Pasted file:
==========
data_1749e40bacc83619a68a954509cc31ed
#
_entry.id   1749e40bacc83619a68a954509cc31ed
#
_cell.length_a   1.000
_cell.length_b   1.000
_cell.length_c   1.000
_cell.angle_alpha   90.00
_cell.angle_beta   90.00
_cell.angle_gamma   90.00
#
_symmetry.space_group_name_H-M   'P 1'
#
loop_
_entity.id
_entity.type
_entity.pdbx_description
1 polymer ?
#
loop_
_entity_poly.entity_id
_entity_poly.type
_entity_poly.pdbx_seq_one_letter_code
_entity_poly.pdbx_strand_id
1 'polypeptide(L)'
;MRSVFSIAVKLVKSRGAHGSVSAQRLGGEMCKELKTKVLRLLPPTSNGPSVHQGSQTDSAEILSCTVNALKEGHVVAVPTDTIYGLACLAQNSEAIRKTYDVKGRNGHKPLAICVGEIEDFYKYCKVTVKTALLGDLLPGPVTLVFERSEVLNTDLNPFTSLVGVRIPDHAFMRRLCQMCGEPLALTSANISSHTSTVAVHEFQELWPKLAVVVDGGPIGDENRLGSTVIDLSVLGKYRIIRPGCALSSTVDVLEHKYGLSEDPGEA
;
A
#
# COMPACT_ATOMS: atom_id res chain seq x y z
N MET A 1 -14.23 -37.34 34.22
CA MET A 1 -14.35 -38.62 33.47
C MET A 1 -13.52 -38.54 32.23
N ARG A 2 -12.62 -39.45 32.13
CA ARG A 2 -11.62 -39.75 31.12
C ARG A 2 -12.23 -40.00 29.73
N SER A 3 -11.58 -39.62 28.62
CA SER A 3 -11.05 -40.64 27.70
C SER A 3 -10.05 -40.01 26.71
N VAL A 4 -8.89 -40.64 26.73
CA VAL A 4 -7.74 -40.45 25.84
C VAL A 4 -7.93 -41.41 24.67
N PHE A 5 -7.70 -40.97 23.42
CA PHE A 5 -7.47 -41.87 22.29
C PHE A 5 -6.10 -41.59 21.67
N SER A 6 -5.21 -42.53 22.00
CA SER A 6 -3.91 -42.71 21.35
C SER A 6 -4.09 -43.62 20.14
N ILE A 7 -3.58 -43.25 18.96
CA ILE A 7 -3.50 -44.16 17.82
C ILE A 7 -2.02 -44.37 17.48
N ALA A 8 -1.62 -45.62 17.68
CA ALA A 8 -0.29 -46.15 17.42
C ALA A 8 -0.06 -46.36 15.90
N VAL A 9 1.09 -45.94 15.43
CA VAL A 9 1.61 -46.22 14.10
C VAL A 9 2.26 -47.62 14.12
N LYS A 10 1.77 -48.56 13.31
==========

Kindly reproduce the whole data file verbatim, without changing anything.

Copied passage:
data_1749e40bacc83619a68a954509cc31ed
#
_entry.id   1749e40bacc83619a68a954509cc31ed
#
_cell.length_a   1.000
_cell.length_b   1.000
_cell.length_c   1.000
_cell.angle_alpha   90.00
_cell.angle_beta   90.00
_cell.angle_gamma   90.00
#
_symmetry.space_group_name_H-M   'P 1'
#
loop_
_entity.id
_entity.type
_entity.pdbx_description
1 polymer ?
#
loop_
_entity_poly.entity_id
_entity_poly.type
_entity_poly.pdbx_seq_one_letter_code
_entity_poly.pdbx_strand_id
1 'polypeptide(L)'
;MRSVFSIAVKLVKSRGAHGSVSAQRLGGEMCKELKTKVLRLLPPTSNGPSVHQGSQTDSAEILSCTVNALKEGHVVAVPTDTIYGLACLAQNSEAIRKTYDVKGRNGHKPLAICVGEIEDFYKYCKVTVKTALLGDLLPGPVTLVFERSEVLNTDLNPFTSLVGVRIPDHAFMRRLCQMCGEPLALTSANISSHTSTVAVHEFQELWPKLAVVVDGGPIGDENRLGSTVIDLSVLGKYRIIRPGCALSSTVDVLEHKYGLSEDPGEA
;
A
#
# COMPACT_ATOMS: atom_id res chain seq x y z
N MET A 1 -14.23 -37.34 34.22
CA MET A 1 -14.35 -38.62 33.47
C MET A 1 -13.52 -38.54 32.23
N ARG A 2 -12.62 -39.45 32.13
CA ARG A 2 -11.62 -39.75 31.12
C ARG A 2 -12.23 -40.00 29.73
N SER A 3 -11.58 -39.62 28.62
CA SER A 3 -11.05 -40.64 27.70
C SER A 3 -10.05 -40.01 26.71
N VAL A 4 -8.89 -40.64 26.73
CA VAL A 4 -7.74 -40.45 25.84
C VAL A 4 -7.93 -41.41 24.67
N PHE A 5 -7.70 -40.97 23.42
CA PHE A 5 -7.47 -41.87 22.29
C PHE A 5 -6.10 -41.59 21.67
N SER A 6 -5.21 -42.53 22.00
CA SER A 6 -3.91 -42.71 21.35
C SER A 6 -4.09 -43.62 20.14
N ILE A 7 -3.58 -43.25 18.96
CA ILE A 7 -3.50 -44.16 17.82
C ILE A 7 -2.02 -44.37 17.48
N ALA A 8 -1.62 -45.62 17.68
CA ALA A 8 -0.29 -46.15 17.42
C ALA A 8 -0.06 -46.36 15.90
N VAL A 9 1.09 -45.94 15.43
CA VAL A 9 1.61 -46.22 14.10
C VAL A 9 2.26 -47.62 14.12
N LYS A 10 1.77 -48.56 13.31